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Online poker in Nebraska could become a reality if a new gaming bill passes through the legislature this year.
The Games of Skill Act (LB990), filed by Sen. Justin Wayne, would legalize certain games of skill in the Cornhusker State. The bill defines those games as sports betting, daily fantasy sports, and poker.
The “maybe” of online poker is due to the bill not specifically mentioning the internet at all. But the office for the bill’s sponsor said the intention is to include online gaming.
Nebraska doesn’t exactly have an overwhelming number of establishments where sports can be speculated upon or poker played.
Outside of the lottery and a handful of tribal casinos, the state only allows bingo regulated by the Charitable Gaming Division, the same organization that would oversee games of skill. Poker doesn’t make much sense in an actual retail setting, and it’d be similarly illogical to offer in-person fantasy sports.
So while the bill doesn’t use the word internet, its inclusion is implied.
Wayne’s office did caution that the proposed legislation hasn’t even had its first reading and still has plenty of opportunities to be amended. So far, it’s not yet on the schedule for consideration before the General Affairs Committee.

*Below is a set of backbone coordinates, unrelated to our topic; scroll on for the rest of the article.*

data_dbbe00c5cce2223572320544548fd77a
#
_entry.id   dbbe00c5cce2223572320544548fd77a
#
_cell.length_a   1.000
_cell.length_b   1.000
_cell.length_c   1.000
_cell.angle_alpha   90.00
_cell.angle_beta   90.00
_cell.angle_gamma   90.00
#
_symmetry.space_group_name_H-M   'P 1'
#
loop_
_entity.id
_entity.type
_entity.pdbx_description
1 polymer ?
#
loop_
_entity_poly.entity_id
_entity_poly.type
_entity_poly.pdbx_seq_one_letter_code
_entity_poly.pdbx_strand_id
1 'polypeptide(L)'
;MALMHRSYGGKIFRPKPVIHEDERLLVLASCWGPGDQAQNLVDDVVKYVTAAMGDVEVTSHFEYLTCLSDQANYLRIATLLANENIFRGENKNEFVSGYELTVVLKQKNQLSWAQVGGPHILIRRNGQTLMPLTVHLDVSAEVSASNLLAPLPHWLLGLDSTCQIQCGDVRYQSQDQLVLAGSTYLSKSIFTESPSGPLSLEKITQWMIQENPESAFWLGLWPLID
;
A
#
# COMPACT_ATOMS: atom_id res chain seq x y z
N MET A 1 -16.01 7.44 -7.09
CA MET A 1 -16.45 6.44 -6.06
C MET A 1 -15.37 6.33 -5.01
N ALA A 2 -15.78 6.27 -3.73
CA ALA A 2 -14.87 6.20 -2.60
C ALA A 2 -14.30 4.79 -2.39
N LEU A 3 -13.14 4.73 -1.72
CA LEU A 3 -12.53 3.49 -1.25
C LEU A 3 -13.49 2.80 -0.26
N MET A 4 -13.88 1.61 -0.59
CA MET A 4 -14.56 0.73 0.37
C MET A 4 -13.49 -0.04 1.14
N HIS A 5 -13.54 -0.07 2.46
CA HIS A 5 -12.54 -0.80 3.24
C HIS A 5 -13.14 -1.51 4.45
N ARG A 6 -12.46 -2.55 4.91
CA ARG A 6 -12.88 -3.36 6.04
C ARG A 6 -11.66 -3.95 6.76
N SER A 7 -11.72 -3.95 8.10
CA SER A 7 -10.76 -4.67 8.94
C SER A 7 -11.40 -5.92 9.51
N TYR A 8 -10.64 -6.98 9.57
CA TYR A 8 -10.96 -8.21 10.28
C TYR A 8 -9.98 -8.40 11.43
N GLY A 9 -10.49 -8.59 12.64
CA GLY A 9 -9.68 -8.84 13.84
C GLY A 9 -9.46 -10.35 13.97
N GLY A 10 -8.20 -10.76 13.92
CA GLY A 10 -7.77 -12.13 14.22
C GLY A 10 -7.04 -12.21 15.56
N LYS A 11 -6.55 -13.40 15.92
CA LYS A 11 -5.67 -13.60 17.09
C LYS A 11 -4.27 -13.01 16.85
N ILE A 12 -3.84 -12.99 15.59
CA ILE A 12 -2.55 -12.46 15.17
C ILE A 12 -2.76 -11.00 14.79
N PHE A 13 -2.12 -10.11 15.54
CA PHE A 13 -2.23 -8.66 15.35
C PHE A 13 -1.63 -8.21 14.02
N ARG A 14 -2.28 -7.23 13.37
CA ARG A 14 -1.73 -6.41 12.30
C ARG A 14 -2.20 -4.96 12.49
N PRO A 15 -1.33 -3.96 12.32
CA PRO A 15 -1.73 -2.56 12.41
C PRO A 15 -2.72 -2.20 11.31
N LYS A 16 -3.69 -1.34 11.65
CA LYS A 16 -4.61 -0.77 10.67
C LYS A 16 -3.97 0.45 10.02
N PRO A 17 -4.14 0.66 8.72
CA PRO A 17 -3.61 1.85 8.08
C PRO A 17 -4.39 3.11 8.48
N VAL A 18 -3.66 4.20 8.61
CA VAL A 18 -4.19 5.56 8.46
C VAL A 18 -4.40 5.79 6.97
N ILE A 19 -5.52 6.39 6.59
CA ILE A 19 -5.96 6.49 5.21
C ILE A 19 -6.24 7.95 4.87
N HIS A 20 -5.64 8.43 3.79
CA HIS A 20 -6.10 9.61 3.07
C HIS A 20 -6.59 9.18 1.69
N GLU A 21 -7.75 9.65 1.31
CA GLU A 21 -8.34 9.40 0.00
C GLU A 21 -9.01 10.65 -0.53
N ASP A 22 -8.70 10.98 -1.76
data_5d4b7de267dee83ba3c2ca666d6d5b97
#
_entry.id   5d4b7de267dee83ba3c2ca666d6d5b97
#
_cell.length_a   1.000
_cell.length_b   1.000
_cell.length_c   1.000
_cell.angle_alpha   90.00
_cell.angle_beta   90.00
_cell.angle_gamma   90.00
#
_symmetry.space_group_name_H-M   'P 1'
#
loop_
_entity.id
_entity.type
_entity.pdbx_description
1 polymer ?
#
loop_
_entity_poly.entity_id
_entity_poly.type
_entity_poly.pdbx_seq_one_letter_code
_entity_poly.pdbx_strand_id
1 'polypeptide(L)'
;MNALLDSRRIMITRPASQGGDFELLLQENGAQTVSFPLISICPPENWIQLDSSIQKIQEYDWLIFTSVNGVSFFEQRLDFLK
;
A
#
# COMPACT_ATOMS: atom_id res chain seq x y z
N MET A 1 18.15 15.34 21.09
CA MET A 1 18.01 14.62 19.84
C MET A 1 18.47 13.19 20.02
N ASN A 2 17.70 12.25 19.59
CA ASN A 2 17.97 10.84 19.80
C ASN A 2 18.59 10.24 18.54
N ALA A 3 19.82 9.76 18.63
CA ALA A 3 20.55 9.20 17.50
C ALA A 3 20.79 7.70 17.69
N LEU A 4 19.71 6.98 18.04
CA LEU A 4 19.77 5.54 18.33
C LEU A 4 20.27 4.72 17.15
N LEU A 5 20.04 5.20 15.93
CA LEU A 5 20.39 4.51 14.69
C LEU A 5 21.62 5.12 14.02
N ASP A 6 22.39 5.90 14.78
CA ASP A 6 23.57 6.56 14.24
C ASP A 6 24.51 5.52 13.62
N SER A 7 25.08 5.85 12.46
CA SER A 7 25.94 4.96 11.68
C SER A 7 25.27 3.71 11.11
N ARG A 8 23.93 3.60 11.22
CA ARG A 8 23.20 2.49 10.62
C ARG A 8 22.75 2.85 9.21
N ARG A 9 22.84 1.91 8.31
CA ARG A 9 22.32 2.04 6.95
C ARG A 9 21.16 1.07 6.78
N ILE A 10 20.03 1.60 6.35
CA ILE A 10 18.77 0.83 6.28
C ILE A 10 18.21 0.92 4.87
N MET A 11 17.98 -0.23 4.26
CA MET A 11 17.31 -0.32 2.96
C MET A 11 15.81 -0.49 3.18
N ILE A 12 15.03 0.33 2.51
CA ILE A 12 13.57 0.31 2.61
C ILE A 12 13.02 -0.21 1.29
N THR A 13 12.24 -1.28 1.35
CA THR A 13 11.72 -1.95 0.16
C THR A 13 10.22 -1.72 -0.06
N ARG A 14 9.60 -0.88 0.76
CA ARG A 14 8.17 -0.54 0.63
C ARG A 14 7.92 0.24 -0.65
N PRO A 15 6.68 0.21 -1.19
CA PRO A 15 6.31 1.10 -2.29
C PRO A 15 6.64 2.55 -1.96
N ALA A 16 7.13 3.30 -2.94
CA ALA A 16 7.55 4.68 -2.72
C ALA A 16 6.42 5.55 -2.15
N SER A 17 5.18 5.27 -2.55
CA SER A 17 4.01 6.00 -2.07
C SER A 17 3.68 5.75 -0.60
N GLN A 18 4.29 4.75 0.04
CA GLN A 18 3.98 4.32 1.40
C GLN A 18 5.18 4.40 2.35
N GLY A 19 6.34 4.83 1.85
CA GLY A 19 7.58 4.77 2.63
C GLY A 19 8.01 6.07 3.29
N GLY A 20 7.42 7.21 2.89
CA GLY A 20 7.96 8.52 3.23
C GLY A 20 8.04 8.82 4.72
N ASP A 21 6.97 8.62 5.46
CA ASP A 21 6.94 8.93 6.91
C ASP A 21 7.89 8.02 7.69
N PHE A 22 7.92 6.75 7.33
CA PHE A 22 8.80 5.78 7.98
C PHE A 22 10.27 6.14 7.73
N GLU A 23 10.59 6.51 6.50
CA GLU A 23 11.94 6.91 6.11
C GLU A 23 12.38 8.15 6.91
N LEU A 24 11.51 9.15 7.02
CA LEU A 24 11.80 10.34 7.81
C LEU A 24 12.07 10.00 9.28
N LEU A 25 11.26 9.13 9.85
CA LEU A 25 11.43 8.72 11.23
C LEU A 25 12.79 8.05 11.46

The bill doesn’t categorize all poker games as games of skill, though. Here’s the relevant conceptual language:
Certain poker games also require knowledge and skill. While poker does have a random component in the cards that are dealt to participants, there is more skill than chance necessary for successful participation in a game where strategic decisions influence the other participants and ultimately the outcome of the game.
The bill later defines those skill-based games as “draw poker” games like five-card draw and “community card” games like Texas Hold’em and Omaha. The language seems to exclude stud games, however, which are plainly skill-based but do not fall cleanly into either category.
There doesn’t appear to be any limitation on how many operators the state could allow for poker, DFS, or sports betting.
Similarly, there is no bad-actor clause that could preclude some operators (poker in particular) from being licensed. Any applicant can be registered provided it meets the requirements, none of which are out of the ordinary.
The cost of business is also favorable. Registrants would pay a $10,000 application fee and a 6% tax on revenue, up to a maximum of $10,000 annually.